Erin Ekins recounts her experience of being queer at Christmas
There are a lot of words you could use to describe Christmas: festive; jolly; joyful; and triumphant, but I think the word that best sums up Christmas is – interesting.
How could it not be interesting? Family members, many of whom haven’t been in the same room as one another since the same time last year, gathered together for a whole day in the spirit of festivity and celebration, sitting at the same dinner table and smiling weakly as they unwrap their ﬁ fteenth pair of reindeer socks. In such circumstances, drama, and a certain degree of awkwardness, are adept at digging in their claws and settling in for the duration.
However, if you are LGBT+ or queer (a label that I use for myself, but which I know others do not like), this can add another helping of difﬁ culty to an admittedly already fraught season. With many LGBT+ youth still in the closet, and some out but faced with familial disapproval, large family gatherings, especially at Christmas, can bring pain, loneliness, or the suffocating reality of hiding.
I don’t pretend to have a universal truth about being LGBT+ at Christmas: all I have is my own experience; and that experience is both awkward, at times painful, and at other times painfully funny.
Christmas was, before I came out to my grandparents and other extended family members, a time of great confusion for me. Every time I kissed someone on the cheek or shook their hand or put up with another ‘My, hasn’t she grown’, I was subconsciously and frantically ticking them off my mental list: am I out to you?; how would you take it if I came out to you?; do I have to be super-careful around you? I was out to my parents and my little brother at the time, as well as a few select others, so the road of conversation was bumpy and, as a result, I often made mistakes. The issue was particularly prescient around the main focus of most Christmases: my grandparents. I love my grandparents on my mother’s side very dearly, and yet, for several Christmases after I came out to my immediate family, I was still locked ﬁrmly in the closet; Christmas was therefore guaranteed to be a tightrope of awkwardness.
If there is one thing non-LGBT+ people struggle to realise, it is just how often you allude to your own sexuality or gender identity with every sentence you say – it is not a case of merely glossing over who you’ve had/would like to have sex with.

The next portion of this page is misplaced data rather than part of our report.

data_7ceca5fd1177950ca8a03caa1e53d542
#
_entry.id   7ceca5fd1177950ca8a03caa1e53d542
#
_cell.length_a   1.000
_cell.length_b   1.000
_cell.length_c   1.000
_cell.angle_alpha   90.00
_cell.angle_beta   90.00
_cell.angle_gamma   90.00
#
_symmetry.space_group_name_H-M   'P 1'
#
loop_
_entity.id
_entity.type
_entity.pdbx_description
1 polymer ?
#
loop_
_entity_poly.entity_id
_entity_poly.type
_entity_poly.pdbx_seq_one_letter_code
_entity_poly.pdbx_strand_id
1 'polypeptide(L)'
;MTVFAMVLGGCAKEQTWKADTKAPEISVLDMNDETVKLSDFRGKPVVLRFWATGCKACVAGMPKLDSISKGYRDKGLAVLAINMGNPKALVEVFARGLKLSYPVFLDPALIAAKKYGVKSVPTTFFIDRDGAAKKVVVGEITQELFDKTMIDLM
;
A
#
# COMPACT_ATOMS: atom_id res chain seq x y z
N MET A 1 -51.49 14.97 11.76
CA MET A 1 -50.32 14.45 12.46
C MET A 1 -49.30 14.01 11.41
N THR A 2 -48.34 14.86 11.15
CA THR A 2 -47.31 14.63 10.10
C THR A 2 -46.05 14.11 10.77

Crushes, favourite actors/actresses, social groups, how you spend your time, hobbies, music, ﬁlms, literature – one or other of these is bound to come up in a conversation sooner or later, and, as an awful liar, I recall many bungled attempts at diverting attention away from my (probably rather obvious) queerness.
I still remember vividly my nan asking to take a look at my boxset of Tipping the Velvet and asking why those two women in corsets were sitting so closely to one another. Or that time when, while watching the Doctor Who Christmas Special, I automatically remarked on how I would very much like to have Katherine Jenkins as my very own, only to stutteringly add ‘as my duet partner’ as my mother frantically ﬂapped her hands and my little brother guffawed mightily in the corner.
Last year was my very ﬁrst Christmas after coming out to them. It was a relief, a freedom-filled joy, to be able to honestly answer ‘So, what have you been up to?’ with the truth rather than dodging the question, to be able to speak without fear of something incriminating falling out of my mouth. They may not have been one hundred percent okay with the whole situation, but I wasn’t lying any more – and it’s the lying that carries the weight.[pullquote]I recall many bundled attempts at diverting attention away from my queerness.[/pullquote]
However, just when we feel that the closet doors have swung open for me and my family, never to close again – a new twist to this Christmas tale: not long ago, my mother took me and my little brother out for coffee – and told us that she is gay.
So, as my family’s queerness apparently grows, we are faced with a Christmas more interesting than perhaps any other faced before. My parents will, due to their living arrangements, be celebrating Christmas together yet separated; while my grandparents know about the separation, they do not know about my mother’s coming out; and then there’s me, their out and openly bisexual granddaughter, who is no longer hiding behind my own closet door but helping my mother to come to terms with hers.
I hope that, while this Christmas is bound to throw up some difficulties, I’ll be able to help her road be a little less bumpy than my own was. I know that we’ll be okay in the end; not to draw upon cliché (okay, maybe a little bit) but as the great poet Gloria Gaynor once said: ‘I will survive’.
Because it will be an interesting time for us all, but, hey, it is Christmas.